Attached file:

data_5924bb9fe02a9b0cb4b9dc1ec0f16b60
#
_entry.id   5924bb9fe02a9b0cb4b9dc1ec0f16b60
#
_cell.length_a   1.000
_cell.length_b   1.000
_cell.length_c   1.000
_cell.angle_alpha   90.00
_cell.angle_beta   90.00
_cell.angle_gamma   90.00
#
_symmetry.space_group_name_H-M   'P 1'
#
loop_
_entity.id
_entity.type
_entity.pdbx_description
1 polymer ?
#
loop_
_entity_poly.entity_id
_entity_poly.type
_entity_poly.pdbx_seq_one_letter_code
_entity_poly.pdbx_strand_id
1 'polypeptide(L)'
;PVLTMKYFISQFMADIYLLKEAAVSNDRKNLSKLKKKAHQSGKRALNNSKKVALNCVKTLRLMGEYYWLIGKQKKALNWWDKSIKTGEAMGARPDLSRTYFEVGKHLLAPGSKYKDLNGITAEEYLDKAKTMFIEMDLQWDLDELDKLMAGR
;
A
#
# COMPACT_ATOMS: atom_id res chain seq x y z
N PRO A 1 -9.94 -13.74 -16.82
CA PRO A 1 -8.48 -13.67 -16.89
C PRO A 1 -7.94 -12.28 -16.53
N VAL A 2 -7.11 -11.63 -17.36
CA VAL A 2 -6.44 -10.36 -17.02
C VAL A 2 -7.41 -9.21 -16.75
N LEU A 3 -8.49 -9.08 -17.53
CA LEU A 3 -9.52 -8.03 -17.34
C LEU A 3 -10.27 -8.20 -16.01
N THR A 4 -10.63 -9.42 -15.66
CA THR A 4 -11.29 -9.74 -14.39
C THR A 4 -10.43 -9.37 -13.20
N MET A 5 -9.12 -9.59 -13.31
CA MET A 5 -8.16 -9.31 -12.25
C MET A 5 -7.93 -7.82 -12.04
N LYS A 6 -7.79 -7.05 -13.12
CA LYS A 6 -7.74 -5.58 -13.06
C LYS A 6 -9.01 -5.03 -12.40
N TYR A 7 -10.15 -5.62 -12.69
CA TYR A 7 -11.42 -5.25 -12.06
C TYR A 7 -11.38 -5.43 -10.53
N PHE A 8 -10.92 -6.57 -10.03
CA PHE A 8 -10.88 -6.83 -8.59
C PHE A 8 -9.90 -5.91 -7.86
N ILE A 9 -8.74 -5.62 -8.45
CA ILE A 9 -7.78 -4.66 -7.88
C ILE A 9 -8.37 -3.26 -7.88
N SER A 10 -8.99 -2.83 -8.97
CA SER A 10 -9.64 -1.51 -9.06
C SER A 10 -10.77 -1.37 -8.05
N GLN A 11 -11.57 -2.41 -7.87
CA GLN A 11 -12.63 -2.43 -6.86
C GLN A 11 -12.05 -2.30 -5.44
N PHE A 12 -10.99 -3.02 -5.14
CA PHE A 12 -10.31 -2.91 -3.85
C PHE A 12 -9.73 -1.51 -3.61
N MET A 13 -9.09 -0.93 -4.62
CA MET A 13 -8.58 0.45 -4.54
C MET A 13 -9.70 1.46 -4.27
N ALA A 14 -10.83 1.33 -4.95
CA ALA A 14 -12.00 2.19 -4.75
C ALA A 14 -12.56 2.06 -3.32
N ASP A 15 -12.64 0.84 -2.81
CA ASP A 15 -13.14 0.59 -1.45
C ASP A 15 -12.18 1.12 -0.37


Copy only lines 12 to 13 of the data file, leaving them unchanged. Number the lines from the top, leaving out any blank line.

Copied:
_symmetry.space_group_name_H-M   'P 1'
#